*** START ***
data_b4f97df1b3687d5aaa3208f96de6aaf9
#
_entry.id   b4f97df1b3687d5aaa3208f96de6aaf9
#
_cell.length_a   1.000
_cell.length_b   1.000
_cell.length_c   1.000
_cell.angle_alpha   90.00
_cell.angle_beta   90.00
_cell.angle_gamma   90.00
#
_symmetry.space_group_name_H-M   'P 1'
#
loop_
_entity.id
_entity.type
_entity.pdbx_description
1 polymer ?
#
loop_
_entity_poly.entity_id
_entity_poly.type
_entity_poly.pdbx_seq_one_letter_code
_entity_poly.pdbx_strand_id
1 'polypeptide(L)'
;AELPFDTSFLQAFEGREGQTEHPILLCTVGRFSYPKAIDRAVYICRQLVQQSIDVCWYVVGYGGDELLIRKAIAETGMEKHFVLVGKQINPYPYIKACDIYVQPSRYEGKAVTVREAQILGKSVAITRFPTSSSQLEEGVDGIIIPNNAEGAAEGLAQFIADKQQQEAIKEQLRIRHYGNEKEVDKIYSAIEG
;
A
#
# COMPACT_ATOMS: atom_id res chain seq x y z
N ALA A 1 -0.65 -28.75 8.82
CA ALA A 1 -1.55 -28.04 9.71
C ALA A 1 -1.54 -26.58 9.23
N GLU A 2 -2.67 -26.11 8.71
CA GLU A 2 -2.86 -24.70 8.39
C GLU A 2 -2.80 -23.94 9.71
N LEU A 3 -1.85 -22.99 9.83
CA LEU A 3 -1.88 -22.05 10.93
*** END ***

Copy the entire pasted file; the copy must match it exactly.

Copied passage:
data_b4f97df1b3687d5aaa3208f96de6aaf9
#
_entry.id   b4f97df1b3687d5aaa3208f96de6aaf9
#
_cell.length_a   1.000
_cell.length_b   1.000
_cell.length_c   1.000
_cell.angle_alpha   90.00
_cell.angle_beta   90.00
_cell.angle_gamma   90.00
#
_symmetry.space_group_name_H-M   'P 1'
#
loop_
_entity.id
_entity.type
_entity.pdbx_description
1 polymer ?
#
loop_
_entity_poly.entity_id
_entity_poly.type
_entity_poly.pdbx_seq_one_letter_code
_entity_poly.pdbx_strand_id
1 'polypeptide(L)'
;AELPFDTSFLQAFEGREGQTEHPILLCTVGRFSYPKAIDRAVYICRQLVQQSIDVCWYVVGYGGDELLIRKAIAETGMEKHFVLVGKQINPYPYIKACDIYVQPSRYEGKAVTVREAQILGKSVAITRFPTSSSQLEEGVDGIIIPNNAEGAAEGLAQFIADKQQQEAIKEQLRIRHYGNEKEVDKIYSAIEG
;
A
#
# COMPACT_ATOMS: atom_id res chain seq x y z
N ALA A 1 -0.65 -28.75 8.82
CA ALA A 1 -1.55 -28.04 9.71
C ALA A 1 -1.54 -26.58 9.23
N GLU A 2 -2.67 -26.11 8.71
CA GLU A 2 -2.86 -24.70 8.39
C GLU A 2 -2.80 -23.94 9.71
N LEU A 3 -1.85 -22.99 9.83
CA LEU A 3 -1.88 -22.05 10.93